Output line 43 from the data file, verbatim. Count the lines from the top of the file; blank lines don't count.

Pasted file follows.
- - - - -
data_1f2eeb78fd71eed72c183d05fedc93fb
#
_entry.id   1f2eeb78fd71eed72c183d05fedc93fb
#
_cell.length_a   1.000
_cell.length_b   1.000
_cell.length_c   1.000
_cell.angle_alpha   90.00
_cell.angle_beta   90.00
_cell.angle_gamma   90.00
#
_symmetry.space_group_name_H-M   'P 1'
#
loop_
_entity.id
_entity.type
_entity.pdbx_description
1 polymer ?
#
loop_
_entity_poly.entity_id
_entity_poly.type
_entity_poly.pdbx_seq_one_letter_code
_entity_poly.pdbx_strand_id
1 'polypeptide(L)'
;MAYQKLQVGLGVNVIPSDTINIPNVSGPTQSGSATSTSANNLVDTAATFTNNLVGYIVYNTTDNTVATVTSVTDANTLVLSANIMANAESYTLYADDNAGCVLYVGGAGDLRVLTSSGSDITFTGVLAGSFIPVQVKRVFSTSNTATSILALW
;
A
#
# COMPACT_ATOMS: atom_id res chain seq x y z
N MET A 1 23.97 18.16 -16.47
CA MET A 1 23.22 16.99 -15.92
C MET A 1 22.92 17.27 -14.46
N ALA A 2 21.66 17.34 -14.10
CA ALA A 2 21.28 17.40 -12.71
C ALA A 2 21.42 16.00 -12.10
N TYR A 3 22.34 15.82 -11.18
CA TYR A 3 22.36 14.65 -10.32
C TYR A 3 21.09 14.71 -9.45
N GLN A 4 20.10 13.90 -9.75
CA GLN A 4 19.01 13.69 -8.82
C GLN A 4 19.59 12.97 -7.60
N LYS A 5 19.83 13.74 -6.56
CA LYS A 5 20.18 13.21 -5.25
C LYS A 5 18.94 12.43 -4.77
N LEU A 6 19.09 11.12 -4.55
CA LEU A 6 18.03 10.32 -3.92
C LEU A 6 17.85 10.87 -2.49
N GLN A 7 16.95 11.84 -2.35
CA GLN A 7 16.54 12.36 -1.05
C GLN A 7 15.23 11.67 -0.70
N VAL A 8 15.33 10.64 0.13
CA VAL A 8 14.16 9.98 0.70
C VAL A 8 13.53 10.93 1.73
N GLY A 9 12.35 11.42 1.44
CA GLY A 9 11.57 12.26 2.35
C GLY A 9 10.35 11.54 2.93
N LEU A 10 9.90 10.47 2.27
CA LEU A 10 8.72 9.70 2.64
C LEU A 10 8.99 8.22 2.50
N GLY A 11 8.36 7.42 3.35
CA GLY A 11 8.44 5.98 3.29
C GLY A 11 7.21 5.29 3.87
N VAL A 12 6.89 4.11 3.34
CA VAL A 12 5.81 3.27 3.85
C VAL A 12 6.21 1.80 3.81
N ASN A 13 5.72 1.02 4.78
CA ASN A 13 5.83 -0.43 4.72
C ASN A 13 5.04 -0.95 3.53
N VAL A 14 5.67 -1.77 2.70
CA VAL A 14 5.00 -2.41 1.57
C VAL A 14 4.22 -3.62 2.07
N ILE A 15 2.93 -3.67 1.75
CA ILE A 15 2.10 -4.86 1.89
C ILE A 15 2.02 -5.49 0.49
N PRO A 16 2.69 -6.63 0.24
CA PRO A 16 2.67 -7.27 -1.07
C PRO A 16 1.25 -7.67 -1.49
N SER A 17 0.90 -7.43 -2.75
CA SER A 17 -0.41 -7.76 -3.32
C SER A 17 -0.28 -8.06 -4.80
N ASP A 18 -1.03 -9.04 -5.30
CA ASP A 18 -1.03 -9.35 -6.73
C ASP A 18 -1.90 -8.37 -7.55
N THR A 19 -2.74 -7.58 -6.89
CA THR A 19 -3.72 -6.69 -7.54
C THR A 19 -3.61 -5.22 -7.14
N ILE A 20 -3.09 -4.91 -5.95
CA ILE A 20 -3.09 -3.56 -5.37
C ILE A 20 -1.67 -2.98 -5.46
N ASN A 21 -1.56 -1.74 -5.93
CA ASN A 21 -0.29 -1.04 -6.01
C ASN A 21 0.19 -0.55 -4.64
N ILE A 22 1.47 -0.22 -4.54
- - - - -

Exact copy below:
N LYS A 5 19.83 13.74 -6.56